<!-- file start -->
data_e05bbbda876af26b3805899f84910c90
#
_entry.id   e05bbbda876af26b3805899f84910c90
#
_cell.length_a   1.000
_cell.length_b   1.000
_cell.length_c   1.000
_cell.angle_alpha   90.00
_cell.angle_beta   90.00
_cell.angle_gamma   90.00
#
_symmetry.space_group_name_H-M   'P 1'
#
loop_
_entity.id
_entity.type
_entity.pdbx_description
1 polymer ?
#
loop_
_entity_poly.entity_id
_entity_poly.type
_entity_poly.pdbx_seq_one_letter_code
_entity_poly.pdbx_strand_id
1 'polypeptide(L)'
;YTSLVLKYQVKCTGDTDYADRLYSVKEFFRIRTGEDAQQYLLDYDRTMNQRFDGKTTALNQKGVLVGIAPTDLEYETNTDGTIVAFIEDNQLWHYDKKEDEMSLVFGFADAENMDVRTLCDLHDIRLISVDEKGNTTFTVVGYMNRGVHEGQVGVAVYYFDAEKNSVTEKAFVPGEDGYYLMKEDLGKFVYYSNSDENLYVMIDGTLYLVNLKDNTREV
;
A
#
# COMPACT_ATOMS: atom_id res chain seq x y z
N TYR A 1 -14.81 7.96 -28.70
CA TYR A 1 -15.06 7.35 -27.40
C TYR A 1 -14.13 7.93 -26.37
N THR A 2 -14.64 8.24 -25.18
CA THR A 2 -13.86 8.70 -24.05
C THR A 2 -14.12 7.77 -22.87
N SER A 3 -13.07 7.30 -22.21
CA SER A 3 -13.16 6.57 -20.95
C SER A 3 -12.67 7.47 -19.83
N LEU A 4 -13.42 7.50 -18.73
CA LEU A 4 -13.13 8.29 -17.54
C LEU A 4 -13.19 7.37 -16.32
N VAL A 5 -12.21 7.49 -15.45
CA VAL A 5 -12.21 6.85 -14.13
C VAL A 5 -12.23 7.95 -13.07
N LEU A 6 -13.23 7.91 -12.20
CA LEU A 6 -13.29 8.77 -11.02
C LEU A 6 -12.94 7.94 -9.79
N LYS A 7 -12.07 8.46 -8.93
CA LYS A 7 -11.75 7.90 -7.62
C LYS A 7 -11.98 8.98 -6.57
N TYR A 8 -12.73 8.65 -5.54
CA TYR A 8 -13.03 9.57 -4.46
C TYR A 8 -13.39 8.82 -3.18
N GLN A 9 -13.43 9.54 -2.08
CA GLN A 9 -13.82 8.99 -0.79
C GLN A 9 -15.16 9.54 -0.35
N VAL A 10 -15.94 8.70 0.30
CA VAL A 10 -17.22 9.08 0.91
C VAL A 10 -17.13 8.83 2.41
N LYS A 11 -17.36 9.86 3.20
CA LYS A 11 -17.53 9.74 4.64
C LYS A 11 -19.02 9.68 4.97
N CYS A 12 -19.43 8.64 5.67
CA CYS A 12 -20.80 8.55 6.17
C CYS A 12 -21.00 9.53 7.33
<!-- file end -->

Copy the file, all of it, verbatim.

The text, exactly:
data_e05bbbda876af26b3805899f84910c90
#
_entry.id   e05bbbda876af26b3805899f84910c90
#
_cell.length_a   1.000
_cell.length_b   1.000
_cell.length_c   1.000
_cell.angle_alpha   90.00
_cell.angle_beta   90.00
_cell.angle_gamma   90.00
#
_symmetry.space_group_name_H-M   'P 1'
#
loop_
_entity.id
_entity.type
_entity.pdbx_description
1 polymer ?
#
loop_
_entity_poly.entity_id
_entity_poly.type
_entity_poly.pdbx_seq_one_letter_code
_entity_poly.pdbx_strand_id
1 'polypeptide(L)'
;YTSLVLKYQVKCTGDTDYADRLYSVKEFFRIRTGEDAQQYLLDYDRTMNQRFDGKTTALNQKGVLVGIAPTDLEYETNTDGTIVAFIEDNQLWHYDKKEDEMSLVFGFADAENMDVRTLCDLHDIRLISVDEKGNTTFTVVGYMNRGVHEGQVGVAVYYFDAEKNSVTEKAFVPGEDGYYLMKEDLGKFVYYSNSDENLYVMIDGTLYLVNLKDNTREV
;
A
#
# COMPACT_ATOMS: atom_id res chain seq x y z
N TYR A 1 -14.81 7.96 -28.70
CA TYR A 1 -15.06 7.35 -27.40
C TYR A 1 -14.13 7.93 -26.37
N THR A 2 -14.64 8.24 -25.18
CA THR A 2 -13.86 8.70 -24.05
C THR A 2 -14.12 7.77 -22.87
N SER A 3 -13.07 7.30 -22.21
CA SER A 3 -13.16 6.57 -20.95
C SER A 3 -12.67 7.47 -19.83
N LEU A 4 -13.42 7.50 -18.73
CA LEU A 4 -13.13 8.29 -17.54
C LEU A 4 -13.19 7.37 -16.32
N VAL A 5 -12.21 7.49 -15.45
CA VAL A 5 -12.21 6.85 -14.13
C VAL A 5 -12.23 7.95 -13.07
N LEU A 6 -13.23 7.91 -12.20
CA LEU A 6 -13.29 8.77 -11.02
C LEU A 6 -12.94 7.94 -9.79
N LYS A 7 -12.07 8.46 -8.93
CA LYS A 7 -11.75 7.90 -7.62
C LYS A 7 -11.98 8.98 -6.57
N TYR A 8 -12.73 8.65 -5.54
CA TYR A 8 -13.03 9.57 -4.46
C TYR A 8 -13.39 8.82 -3.18
N GLN A 9 -13.43 9.54 -2.08
CA GLN A 9 -13.82 8.99 -0.79
C GLN A 9 -15.16 9.54 -0.35
N VAL A 10 -15.94 8.70 0.30
CA VAL A 10 -17.22 9.08 0.91
C VAL A 10 -17.13 8.83 2.41
N LYS A 11 -17.36 9.86 3.20
CA LYS A 11 -17.53 9.74 4.64
C LYS A 11 -19.02 9.68 4.97
N CYS A 12 -19.43 8.64 5.67
CA CYS A 12 -20.80 8.55 6.17
C CYS A 12 -21.00 9.53 7.33